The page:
My New Fad Internet Diet

I am going on a diet — make that two diets!

The first of these diets I've already been on for a couple of weeks now. It's the regular kind of diet where you count your calories and try not to stuff your face with quite so much junk food. That's going well. I'm not really overweight by today's standards, be they societal standards of beauty or medical standards of normal human physiology. I'm just working on trimming down a bit. I can't trim down too much or else risk a hard time shopping for pants in today's larger waistline economy.

I use an Android app called MyFitnessPal to track what I'm eating and the exercising I do. I haven't been exercising much, honestly, but I'm picking up momentum slowly but surely. Counting calories is really easy with the app. It has a large database of mostly accurate nutritional information along with a feature that allows you to scan bar-codes to get at this data quickly.

I've found counting up all the calories before I prepare a meal often leads to better eating choices. Cutting back on junk food is really simple once you begin weighing the imagined potential for enjoyment against the very real calories, saturated fats, sodium, and sugar this enjoyment will definitely cost you. It curbs your drinking right quick too, because, while some people say there's no such thing as a beer belly, there is such a thing as two hundred fifteen calories in every bottle of HopDevil!

The other diet I'm trying on is a media consumption diet. A media consumption diet is, in essence, an attempt to be more considered and disciplined about the quantity and quality of media you consume. I first heard about the concept of a media consumption diet on the Developer Tea podcast. (I'm well into podcasts these days.) The gist of the notion is that we over-consume media in much the same way as we overeat, behaviourally speaking. In this context media means internet, television, radio, newspapers, movies, books, etc. According to this Quartz article, or nonironical discrete media unit, as I like to call it, we in North America consume roughly 10 hours of media per day, per person. I figure, if you're going to spend that much time on something, then you should at least put some energy into ensuring you're making the best of that investment.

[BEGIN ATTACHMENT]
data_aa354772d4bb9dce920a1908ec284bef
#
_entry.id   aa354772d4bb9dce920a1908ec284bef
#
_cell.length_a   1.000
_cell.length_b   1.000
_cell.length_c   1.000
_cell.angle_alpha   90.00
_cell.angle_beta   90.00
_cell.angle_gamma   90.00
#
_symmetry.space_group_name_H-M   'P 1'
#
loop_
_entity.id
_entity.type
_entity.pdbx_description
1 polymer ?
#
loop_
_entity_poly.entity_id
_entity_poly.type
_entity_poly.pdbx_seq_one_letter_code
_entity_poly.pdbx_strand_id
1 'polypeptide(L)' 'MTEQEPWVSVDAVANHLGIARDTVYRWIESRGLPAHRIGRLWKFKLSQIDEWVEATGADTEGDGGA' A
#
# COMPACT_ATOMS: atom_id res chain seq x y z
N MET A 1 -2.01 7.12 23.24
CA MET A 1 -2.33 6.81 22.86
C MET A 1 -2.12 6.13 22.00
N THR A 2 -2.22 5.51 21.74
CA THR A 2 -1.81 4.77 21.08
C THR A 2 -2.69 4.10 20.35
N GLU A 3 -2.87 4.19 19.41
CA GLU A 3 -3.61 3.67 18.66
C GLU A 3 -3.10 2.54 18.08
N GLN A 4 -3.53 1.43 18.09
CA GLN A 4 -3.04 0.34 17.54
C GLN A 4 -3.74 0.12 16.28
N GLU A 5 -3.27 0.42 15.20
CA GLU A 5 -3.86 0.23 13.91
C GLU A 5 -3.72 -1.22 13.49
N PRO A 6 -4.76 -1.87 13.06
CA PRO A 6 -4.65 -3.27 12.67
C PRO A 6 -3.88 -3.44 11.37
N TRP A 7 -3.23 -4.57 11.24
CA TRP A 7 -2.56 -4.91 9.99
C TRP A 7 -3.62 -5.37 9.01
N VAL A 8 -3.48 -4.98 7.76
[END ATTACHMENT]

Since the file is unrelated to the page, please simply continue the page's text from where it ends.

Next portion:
Media consumption is not necessarily in and of itself a bad thing. Reading books and listening to music are highly regarded pastimes. Being up to date on current affairs is encouraged too. But not all media and information resources are created equal; that's for sure. A fair amount of what is available to us in media format is unhealthy or even toxic and specifically designed to be over-consumed. Consider click-bait listicles and slide shows, incendiary op-ed pieces, online quizzes, unruly comment sections for every little thing, and the never ending stream of memes for example. At the best of times they're rubbish which will scramble your little brains if you overdo it on this nonsense, while at the worst of times they're vile poison for the soul which will leave you a radicalised and murderous bigot, if you're not careful.

Presumably you're only ingesting the highest quality and most healthful of media available. I would imagine such an intellectual diet consists almost entirely of Terry Pratchett novels, Robert Reich editorials, BBC global news podcasts, and reruns of Futurama on Netflix. Even so, your brain needs time to process and synthesize these experiences to get the most out of them. If you keep cramming stuff into your brain as quickly as possible, it won't stick. It needs a chance to settle in, meet the neighbors, and make a home for itself in your psyche.

I'm not sure what impact reducing my own media consumption and exercising greater quality control over the media I do ingest will actually have, but I figure it can't hurt to give it a shot. You can listen to the Developer Tea podcast where I got some of these harebrained ideas from here: Media Consumption Diet.